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#19 555aaa

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Posted 08 September 2021 - 10:35 PM

If you are using the L350 in alt az mode you would be asking for trouble with the original approach because there is a large torsional moment between the az axis and the pier that the pier has to react and the whole thing can go unstable if the pier isn’t torsionally stiff relative to the inertial load of the mount and payload. Even in a wedge you have to consider that in a direct drive mount the force that gets reacted by the pier is large and can cause instability at worst or bad tuning at best, where the mount doesn’t want to settle down after a slew. The linear deflection of the pier is irrelevant. If PW tells you the torsional stiffness required then you can determine if the design is stiff enough. Maybe it would have been fine and they’ve sold a ton of these. It would be stiffer as a box structure with sheet sides especially if it were tapered. People really need to stop talking about the deflection at the top of the pier, especially with this kind of mount where the only thing that keeps it stable is the control loop.

Edited by 555aaa, 08 September 2021 - 10:41 PM.


#20 555aaa

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Posted 08 September 2021 - 10:36 PM

BTW trusses are used all the time in piers.
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#21 WalterG

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Posted 09 September 2021 - 07:24 AM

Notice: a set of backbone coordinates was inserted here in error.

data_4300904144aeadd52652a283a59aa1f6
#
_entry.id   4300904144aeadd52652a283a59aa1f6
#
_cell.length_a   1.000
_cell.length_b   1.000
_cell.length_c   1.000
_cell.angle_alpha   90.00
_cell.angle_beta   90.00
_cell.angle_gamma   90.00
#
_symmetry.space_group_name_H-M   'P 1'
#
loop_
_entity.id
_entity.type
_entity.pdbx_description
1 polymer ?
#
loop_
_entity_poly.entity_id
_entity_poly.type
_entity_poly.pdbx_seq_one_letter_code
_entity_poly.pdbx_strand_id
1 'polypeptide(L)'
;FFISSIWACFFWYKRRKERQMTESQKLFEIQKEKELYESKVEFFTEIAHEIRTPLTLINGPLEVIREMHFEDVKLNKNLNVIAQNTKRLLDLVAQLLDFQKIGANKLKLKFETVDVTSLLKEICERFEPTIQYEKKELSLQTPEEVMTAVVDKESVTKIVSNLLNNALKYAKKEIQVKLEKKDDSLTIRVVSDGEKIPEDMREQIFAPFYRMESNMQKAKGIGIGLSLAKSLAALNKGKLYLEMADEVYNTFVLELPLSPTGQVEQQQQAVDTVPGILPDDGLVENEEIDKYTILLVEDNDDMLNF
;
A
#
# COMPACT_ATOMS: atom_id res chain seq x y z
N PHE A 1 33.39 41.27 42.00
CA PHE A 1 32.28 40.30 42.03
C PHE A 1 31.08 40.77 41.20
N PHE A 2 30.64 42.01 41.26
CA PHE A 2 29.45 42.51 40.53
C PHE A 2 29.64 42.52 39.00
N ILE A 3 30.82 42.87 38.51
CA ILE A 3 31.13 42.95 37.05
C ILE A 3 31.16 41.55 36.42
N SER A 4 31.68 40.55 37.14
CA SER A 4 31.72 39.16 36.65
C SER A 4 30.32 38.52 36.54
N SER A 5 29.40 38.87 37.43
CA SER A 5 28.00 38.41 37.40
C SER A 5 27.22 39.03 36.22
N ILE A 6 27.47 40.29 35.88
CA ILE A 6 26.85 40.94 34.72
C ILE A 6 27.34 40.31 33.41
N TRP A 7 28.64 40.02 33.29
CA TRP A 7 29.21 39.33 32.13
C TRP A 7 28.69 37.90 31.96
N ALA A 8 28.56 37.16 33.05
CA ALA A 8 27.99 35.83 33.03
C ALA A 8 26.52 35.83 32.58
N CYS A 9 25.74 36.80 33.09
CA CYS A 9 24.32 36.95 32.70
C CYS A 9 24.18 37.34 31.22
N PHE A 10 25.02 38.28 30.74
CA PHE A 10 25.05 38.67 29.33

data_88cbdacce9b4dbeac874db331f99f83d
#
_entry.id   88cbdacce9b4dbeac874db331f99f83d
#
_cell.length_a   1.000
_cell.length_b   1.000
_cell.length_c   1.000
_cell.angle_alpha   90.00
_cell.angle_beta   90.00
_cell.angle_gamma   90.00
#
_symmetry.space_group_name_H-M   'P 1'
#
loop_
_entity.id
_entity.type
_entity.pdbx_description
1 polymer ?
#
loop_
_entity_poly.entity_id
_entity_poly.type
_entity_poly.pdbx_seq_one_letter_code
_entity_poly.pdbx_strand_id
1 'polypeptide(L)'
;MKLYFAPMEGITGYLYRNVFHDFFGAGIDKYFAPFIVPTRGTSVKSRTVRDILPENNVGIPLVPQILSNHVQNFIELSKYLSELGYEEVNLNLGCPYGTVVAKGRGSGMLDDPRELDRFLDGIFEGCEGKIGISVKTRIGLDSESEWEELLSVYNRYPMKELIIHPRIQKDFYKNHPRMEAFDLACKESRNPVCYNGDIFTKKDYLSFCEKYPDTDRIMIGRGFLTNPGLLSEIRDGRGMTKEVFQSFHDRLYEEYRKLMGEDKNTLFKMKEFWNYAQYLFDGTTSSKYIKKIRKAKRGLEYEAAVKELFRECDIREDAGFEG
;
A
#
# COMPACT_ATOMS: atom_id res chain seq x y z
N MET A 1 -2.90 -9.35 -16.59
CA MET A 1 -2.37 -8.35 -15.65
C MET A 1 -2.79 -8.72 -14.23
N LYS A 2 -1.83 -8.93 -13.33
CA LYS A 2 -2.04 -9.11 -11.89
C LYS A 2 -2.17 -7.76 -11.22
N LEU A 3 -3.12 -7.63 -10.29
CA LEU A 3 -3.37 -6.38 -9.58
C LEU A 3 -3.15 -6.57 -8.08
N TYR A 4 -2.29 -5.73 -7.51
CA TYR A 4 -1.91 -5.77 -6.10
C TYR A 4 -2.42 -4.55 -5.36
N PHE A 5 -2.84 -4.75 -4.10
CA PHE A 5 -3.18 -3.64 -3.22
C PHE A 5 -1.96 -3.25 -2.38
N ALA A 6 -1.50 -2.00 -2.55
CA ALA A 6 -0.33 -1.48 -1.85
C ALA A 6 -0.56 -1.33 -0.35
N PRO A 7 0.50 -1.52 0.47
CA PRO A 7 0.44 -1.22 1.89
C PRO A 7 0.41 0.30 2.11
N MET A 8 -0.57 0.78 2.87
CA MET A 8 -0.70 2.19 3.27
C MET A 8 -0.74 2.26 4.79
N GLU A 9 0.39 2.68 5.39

If you are using the L350 in alt az mode you would be asking for trouble with the original approach because there is a large torsional moment between the az axis and the pier that the pier has to react and the whole thing can go unstable if the pier isn’t torsionally stiff relative to the inertial load of the mount and payload. Even in a wedge you have to consider that in a direct drive mount the force that gets reacted by the pier is large and can cause instability at worst or bad tuning at best, where the mount doesn’t want to settle down after a slew. The linear deflection of the pier is irrelevant. If PW tells you the torsional stiffness required then you can determine if the design is stiff enough. Maybe it would have been fine and they’ve sold a ton of these. It would be stiffer as a box structure with sheet sides especially if it were tapered. People really need to stop talking about the deflection at the top of the pier, especially with this kind of mount where the only thing that keeps it stable is the control loop.

I'll be using it in equatorial mode, thank you for the insight



#22 speedster

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Posted 09 September 2021 - 10:09 PM

Hey Bruce, you are turning out some boss equip.  It would be interesting to measure the torsion load of a big payload.  For an 8" schedule 40 pipe, 36" long, you're probably going to be well above 100,000 lb-ft of moment before even thinking about hitting the yield strength and at 100 lb-ft the angular deflection is only 4 arc-sec and that only happens at start and stop of slews. 


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#23 Star Shooter

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Posted 10 September 2021 - 08:47 PM

I buy metal from Alro Steel. They have several outlets in Michigan. www.alro.com